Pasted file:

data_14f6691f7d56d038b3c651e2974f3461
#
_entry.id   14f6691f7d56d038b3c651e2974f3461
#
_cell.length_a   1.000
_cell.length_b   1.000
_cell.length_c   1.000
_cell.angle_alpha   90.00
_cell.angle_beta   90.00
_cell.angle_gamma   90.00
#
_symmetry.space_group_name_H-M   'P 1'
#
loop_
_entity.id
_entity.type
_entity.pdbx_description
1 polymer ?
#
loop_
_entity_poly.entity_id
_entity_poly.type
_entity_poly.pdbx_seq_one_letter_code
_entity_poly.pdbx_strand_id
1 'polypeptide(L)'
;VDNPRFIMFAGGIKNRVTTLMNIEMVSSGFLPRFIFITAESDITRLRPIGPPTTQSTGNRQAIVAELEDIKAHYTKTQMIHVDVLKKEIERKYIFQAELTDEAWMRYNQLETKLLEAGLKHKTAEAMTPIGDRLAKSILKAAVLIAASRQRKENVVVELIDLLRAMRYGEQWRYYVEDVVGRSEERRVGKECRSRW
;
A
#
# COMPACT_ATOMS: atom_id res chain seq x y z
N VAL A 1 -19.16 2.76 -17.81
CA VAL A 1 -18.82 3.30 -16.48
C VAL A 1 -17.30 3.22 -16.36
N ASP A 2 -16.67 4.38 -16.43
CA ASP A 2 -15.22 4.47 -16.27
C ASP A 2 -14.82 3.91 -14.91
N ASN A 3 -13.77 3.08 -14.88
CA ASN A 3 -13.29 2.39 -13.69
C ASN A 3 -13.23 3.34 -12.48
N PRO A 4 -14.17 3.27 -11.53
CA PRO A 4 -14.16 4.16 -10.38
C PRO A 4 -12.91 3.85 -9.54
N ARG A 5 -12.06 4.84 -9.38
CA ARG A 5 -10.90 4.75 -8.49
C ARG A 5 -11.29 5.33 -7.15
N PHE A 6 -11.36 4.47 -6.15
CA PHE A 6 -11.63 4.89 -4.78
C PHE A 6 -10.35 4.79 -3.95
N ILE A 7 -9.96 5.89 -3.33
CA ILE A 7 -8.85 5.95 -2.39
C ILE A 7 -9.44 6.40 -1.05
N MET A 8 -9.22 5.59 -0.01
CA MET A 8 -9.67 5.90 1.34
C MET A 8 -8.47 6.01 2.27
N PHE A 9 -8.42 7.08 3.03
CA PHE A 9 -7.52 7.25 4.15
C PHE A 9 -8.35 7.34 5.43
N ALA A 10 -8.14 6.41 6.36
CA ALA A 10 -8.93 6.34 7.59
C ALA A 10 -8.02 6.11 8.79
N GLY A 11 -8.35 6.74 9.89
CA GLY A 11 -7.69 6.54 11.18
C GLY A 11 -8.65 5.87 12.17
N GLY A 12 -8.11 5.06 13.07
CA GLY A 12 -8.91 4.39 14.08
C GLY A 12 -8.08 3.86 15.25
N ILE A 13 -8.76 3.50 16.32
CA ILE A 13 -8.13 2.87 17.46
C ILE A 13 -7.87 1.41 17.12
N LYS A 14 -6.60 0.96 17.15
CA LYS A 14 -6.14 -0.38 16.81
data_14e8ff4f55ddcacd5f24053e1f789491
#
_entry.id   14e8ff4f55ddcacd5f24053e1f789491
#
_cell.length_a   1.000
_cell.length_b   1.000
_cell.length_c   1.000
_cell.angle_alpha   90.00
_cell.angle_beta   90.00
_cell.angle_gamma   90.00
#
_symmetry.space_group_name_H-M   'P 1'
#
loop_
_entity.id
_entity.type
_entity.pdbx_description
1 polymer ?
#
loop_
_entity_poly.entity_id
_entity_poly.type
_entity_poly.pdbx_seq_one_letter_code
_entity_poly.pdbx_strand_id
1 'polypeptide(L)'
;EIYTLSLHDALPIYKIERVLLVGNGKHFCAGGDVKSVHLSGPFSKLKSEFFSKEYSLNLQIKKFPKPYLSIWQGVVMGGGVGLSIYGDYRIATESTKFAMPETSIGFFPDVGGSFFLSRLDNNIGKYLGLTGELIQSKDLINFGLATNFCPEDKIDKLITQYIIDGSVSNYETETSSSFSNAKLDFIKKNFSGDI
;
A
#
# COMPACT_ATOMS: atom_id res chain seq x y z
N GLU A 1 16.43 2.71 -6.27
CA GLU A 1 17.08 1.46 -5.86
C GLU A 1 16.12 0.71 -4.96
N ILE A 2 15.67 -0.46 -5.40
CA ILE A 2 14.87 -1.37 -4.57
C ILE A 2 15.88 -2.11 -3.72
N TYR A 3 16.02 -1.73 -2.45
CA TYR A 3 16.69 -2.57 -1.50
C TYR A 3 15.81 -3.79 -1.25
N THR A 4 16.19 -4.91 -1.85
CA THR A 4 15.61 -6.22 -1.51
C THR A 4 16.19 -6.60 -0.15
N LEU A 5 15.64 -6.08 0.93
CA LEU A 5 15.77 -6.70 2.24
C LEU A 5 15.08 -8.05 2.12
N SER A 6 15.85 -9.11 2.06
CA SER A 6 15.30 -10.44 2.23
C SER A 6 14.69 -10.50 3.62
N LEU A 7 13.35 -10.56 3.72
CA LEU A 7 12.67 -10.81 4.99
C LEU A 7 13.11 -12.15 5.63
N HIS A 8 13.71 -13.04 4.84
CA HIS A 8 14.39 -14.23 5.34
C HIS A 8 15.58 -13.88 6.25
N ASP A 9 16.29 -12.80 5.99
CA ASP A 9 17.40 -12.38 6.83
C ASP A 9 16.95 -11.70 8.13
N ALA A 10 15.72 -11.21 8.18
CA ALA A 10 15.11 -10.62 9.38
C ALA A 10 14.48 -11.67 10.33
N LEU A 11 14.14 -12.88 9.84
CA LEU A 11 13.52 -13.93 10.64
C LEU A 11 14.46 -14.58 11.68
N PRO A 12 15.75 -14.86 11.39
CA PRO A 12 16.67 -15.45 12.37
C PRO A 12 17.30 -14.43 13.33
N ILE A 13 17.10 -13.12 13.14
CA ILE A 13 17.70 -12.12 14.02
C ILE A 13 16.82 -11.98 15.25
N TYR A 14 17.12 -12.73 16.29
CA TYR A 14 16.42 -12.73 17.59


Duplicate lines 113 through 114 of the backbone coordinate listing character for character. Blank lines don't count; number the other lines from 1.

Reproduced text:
C THR A 4 16.19 -6.60 -0.15
N LEU A 5 15.64 -6.08 0.93